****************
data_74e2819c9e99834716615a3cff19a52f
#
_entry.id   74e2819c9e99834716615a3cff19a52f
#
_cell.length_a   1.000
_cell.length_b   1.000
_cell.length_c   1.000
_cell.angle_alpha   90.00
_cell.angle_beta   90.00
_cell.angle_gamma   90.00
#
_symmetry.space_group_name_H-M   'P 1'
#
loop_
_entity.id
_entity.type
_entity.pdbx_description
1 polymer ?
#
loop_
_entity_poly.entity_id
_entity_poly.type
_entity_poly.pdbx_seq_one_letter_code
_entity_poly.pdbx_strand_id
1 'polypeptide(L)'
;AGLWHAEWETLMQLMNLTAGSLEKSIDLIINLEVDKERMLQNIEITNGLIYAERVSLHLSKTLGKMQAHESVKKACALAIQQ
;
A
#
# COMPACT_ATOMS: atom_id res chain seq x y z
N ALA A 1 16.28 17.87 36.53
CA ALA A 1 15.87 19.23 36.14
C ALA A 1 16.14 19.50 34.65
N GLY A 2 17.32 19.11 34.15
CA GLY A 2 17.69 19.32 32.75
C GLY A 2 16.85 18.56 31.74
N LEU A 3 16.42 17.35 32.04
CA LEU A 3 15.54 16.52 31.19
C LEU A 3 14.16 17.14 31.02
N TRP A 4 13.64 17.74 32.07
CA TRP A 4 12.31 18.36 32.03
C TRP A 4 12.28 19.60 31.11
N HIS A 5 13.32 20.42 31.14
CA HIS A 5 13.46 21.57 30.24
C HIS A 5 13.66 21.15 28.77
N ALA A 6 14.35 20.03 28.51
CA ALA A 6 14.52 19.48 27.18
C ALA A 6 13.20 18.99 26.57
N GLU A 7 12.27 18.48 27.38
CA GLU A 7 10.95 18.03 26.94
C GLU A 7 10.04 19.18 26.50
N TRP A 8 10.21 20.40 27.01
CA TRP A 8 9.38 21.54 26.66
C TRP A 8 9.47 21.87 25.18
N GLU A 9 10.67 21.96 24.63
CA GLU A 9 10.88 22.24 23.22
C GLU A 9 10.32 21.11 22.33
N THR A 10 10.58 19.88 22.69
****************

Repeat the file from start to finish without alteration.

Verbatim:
data_74e2819c9e99834716615a3cff19a52f
#
_entry.id   74e2819c9e99834716615a3cff19a52f
#
_cell.length_a   1.000
_cell.length_b   1.000
_cell.length_c   1.000
_cell.angle_alpha   90.00
_cell.angle_beta   90.00
_cell.angle_gamma   90.00
#
_symmetry.space_group_name_H-M   'P 1'
#
loop_
_entity.id
_entity.type
_entity.pdbx_description
1 polymer ?
#
loop_
_entity_poly.entity_id
_entity_poly.type
_entity_poly.pdbx_seq_one_letter_code
_entity_poly.pdbx_strand_id
1 'polypeptide(L)'
;AGLWHAEWETLMQLMNLTAGSLEKSIDLIINLEVDKERMLQNIEITNGLIYAERVSLHLSKTLGKMQAHESVKKACALAIQQ
;
A
#
# COMPACT_ATOMS: atom_id res chain seq x y z
N ALA A 1 16.28 17.87 36.53
CA ALA A 1 15.87 19.23 36.14
C ALA A 1 16.14 19.50 34.65
N GLY A 2 17.32 19.11 34.15
CA GLY A 2 17.69 19.32 32.75
C GLY A 2 16.85 18.56 31.74
N LEU A 3 16.42 17.35 32.04
CA LEU A 3 15.54 16.52 31.19
C LEU A 3 14.16 17.14 31.02
N TRP A 4 13.64 17.74 32.07
CA TRP A 4 12.31 18.36 32.03
C TRP A 4 12.28 19.60 31.11
N HIS A 5 13.32 20.42 31.14
CA HIS A 5 13.46 21.57 30.24
C HIS A 5 13.66 21.15 28.77
N ALA A 6 14.35 20.03 28.51
CA ALA A 6 14.52 19.48 27.18
C ALA A 6 13.20 18.99 26.57
N GLU A 7 12.27 18.48 27.38
CA GLU A 7 10.95 18.03 26.94
C GLU A 7 10.04 19.18 26.50
N TRP A 8 10.21 20.40 27.01
CA TRP A 8 9.38 21.54 26.66
C TRP A 8 9.47 21.87 25.18
N GLU A 9 10.67 21.96 24.63
CA GLU A 9 10.88 22.24 23.22
C GLU A 9 10.32 21.11 22.33
N THR A 10 10.58 19.88 22.69